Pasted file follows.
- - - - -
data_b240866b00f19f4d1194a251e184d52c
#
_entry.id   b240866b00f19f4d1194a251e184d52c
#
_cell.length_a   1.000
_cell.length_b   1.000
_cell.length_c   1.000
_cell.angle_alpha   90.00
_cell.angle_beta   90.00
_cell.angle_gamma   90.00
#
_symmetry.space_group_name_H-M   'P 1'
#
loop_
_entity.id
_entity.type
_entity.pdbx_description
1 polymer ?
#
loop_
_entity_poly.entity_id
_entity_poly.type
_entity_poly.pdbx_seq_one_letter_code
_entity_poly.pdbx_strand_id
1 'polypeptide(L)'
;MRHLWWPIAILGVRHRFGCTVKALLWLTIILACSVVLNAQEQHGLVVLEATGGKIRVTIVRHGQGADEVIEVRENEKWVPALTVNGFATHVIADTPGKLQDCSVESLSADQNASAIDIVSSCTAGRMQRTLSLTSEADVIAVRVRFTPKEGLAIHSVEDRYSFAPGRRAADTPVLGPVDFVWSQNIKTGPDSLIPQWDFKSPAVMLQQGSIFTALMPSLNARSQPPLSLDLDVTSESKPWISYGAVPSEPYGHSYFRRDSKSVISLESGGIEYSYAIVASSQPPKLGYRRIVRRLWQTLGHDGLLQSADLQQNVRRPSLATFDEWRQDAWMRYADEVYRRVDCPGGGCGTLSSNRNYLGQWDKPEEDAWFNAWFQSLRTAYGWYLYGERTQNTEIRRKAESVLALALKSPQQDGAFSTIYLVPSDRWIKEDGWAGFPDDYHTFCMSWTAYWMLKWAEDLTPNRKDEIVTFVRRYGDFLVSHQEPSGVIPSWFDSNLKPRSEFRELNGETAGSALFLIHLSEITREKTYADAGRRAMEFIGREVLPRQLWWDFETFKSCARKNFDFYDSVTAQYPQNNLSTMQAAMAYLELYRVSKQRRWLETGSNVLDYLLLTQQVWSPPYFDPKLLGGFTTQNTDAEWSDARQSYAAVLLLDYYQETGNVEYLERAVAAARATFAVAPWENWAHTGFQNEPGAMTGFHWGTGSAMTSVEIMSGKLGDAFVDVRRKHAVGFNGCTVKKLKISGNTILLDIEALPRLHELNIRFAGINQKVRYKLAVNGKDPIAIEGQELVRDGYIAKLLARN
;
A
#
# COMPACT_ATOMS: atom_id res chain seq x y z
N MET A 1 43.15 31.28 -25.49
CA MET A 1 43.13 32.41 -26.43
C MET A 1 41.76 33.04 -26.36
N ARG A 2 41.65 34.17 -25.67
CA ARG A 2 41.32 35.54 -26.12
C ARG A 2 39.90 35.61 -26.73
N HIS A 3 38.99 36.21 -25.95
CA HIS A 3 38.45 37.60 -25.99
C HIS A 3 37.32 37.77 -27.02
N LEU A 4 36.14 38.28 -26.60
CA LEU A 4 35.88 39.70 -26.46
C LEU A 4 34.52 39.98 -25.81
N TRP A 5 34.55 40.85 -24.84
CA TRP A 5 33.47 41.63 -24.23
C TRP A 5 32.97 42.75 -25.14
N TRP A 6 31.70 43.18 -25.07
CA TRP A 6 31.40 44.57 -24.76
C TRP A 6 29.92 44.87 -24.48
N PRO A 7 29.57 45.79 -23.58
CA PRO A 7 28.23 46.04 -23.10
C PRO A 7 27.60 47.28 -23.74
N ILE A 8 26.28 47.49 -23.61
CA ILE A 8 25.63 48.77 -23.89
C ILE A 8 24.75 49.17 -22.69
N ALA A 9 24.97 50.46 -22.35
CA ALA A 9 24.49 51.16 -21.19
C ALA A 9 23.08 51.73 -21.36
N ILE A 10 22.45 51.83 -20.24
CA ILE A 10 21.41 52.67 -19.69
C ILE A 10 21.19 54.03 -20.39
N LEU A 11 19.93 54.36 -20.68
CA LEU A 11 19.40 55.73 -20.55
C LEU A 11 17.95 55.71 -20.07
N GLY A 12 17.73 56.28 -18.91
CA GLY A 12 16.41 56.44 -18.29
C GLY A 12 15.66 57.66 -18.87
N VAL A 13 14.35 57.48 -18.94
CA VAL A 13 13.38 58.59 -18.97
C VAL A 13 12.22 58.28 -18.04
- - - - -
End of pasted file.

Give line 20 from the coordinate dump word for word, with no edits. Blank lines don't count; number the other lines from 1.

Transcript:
loop_